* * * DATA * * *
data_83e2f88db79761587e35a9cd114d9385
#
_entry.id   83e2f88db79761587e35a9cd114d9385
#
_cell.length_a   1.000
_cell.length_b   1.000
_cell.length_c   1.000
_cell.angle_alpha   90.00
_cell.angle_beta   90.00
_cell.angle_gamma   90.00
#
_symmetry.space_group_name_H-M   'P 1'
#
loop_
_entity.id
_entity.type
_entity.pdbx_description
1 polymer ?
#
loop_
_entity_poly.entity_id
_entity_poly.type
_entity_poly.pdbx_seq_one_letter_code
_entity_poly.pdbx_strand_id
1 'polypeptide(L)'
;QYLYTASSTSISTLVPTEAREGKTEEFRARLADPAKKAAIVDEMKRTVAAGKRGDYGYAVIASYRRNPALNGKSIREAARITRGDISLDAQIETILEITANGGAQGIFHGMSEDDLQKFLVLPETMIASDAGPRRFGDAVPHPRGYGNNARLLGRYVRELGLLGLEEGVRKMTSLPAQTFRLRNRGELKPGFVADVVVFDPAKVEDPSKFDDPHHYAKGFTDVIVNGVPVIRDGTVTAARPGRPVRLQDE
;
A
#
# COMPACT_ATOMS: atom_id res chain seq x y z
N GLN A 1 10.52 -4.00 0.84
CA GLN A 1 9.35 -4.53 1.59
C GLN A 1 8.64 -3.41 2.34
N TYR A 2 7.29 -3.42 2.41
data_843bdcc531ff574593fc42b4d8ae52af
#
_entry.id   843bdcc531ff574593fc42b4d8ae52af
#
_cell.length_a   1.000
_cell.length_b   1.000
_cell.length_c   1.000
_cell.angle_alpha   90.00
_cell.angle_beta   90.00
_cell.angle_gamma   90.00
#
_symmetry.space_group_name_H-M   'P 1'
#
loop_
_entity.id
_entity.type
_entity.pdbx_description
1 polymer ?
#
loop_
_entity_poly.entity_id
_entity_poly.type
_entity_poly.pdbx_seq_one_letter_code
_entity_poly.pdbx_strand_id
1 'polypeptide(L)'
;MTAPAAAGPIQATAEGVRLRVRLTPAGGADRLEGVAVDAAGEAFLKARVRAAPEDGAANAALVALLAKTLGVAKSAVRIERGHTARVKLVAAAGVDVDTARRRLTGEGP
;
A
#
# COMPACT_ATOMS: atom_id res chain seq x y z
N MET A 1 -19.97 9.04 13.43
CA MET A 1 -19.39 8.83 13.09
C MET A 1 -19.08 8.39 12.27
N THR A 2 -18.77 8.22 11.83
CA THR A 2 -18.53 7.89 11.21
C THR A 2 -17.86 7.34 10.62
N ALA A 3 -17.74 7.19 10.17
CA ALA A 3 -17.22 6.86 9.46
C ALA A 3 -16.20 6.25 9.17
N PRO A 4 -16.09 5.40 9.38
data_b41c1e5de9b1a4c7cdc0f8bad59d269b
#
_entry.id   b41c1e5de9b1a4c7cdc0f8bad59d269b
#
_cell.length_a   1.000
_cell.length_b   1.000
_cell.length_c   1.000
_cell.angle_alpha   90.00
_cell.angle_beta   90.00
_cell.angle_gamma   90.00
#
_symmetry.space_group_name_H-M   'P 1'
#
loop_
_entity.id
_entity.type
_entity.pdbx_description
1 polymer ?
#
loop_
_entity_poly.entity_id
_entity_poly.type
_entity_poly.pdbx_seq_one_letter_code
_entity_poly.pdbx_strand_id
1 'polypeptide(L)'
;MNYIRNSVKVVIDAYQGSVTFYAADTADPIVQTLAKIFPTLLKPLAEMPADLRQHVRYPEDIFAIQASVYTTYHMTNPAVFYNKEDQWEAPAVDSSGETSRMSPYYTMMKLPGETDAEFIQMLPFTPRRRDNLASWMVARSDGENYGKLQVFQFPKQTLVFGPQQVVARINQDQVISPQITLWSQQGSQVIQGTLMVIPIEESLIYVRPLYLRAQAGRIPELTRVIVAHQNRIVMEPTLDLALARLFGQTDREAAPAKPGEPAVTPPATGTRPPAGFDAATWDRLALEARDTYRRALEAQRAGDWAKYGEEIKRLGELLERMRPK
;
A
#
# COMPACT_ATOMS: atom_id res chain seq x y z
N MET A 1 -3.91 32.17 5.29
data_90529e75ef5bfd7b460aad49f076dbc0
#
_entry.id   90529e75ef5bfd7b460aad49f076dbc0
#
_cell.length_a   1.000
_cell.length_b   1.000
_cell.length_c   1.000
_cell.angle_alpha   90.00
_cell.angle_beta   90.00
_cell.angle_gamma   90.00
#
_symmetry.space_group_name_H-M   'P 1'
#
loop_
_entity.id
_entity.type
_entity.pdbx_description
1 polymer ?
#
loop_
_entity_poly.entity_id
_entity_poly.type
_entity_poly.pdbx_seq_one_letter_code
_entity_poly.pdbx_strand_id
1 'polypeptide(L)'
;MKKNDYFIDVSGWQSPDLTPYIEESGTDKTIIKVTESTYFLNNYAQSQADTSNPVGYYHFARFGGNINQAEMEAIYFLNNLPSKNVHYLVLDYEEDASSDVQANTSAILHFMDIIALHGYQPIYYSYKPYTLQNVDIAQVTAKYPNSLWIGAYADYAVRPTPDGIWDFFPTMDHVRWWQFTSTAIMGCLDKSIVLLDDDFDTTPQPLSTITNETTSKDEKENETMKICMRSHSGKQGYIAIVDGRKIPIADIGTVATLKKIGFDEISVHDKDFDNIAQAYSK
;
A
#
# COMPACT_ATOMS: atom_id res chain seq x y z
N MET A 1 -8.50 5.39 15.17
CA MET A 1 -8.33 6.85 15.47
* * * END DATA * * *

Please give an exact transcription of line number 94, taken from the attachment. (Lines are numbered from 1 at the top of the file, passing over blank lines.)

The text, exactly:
loop_